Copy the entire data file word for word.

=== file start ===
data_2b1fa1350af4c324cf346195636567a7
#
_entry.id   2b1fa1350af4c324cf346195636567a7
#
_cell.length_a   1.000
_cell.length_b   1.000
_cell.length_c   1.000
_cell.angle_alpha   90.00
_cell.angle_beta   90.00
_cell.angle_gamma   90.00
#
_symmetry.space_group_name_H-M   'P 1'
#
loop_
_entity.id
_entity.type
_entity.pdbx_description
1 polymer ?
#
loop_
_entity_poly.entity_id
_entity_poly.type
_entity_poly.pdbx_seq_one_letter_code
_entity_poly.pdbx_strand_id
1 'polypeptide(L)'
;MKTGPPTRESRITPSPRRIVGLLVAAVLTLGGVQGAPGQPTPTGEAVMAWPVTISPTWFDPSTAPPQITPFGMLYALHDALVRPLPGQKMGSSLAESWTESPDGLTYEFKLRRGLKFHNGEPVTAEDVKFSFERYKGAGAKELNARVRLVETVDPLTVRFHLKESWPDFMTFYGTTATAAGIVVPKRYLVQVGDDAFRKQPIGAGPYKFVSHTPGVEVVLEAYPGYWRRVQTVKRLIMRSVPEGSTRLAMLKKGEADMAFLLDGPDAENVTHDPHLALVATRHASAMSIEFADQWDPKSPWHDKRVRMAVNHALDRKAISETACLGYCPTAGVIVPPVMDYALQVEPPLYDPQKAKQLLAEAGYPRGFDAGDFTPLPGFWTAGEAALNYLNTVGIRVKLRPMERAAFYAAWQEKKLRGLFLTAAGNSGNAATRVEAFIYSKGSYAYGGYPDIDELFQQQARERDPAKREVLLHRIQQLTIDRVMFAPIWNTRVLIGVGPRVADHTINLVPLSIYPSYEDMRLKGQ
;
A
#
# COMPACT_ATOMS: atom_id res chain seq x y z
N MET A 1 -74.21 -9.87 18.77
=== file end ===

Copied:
data_2b1fa1350af4c324cf346195636567a7
#
_entry.id   2b1fa1350af4c324cf346195636567a7
#
_cell.length_a   1.000
_cell.length_b   1.000
_cell.length_c   1.000
_cell.angle_alpha   90.00
_cell.angle_beta   90.00
_cell.angle_gamma   90.00
#
_symmetry.space_group_name_H-M   'P 1'
#
loop_
_entity.id
_entity.type
_entity.pdbx_description
1 polymer ?
#
loop_
_entity_poly.entity_id
_entity_poly.type
_entity_poly.pdbx_seq_one_letter_code
_entity_poly.pdbx_strand_id
1 'polypeptide(L)'
;MKTGPPTRESRITPSPRRIVGLLVAAVLTLGGVQGAPGQPTPTGEAVMAWPVTISPTWFDPSTAPPQITPFGMLYALHDALVRPLPGQKMGSSLAESWTESPDGLTYEFKLRRGLKFHNGEPVTAEDVKFSFERYKGAGAKELNARVRLVETVDPLTVRFHLKESWPDFMTFYGTTATAAGIVVPKRYLVQVGDDAFRKQPIGAGPYKFVSHTPGVEVVLEAYPGYWRRVQTVKRLIMRSVPEGSTRLAMLKKGEADMAFLLDGPDAENVTHDPHLALVATRHASAMSIEFADQWDPKSPWHDKRVRMAVNHALDRKAISETACLGYCPTAGVIVPPVMDYALQVEPPLYDPQKAKQLLAEAGYPRGFDAGDFTPLPGFWTAGEAALNYLNTVGIRVKLRPMERAAFYAAWQEKKLRGLFLTAAGNSGNAATRVEAFIYSKGSYAYGGYPDIDELFQQQARERDPAKREVLLHRIQQLTIDRVMFAPIWNTRVLIGVGPRVADHTINLVPLSIYPSYEDMRLKGQ
;
A
#
# COMPACT_ATOMS: atom_id res chain seq x y z
N MET A 1 -74.21 -9.87 18.77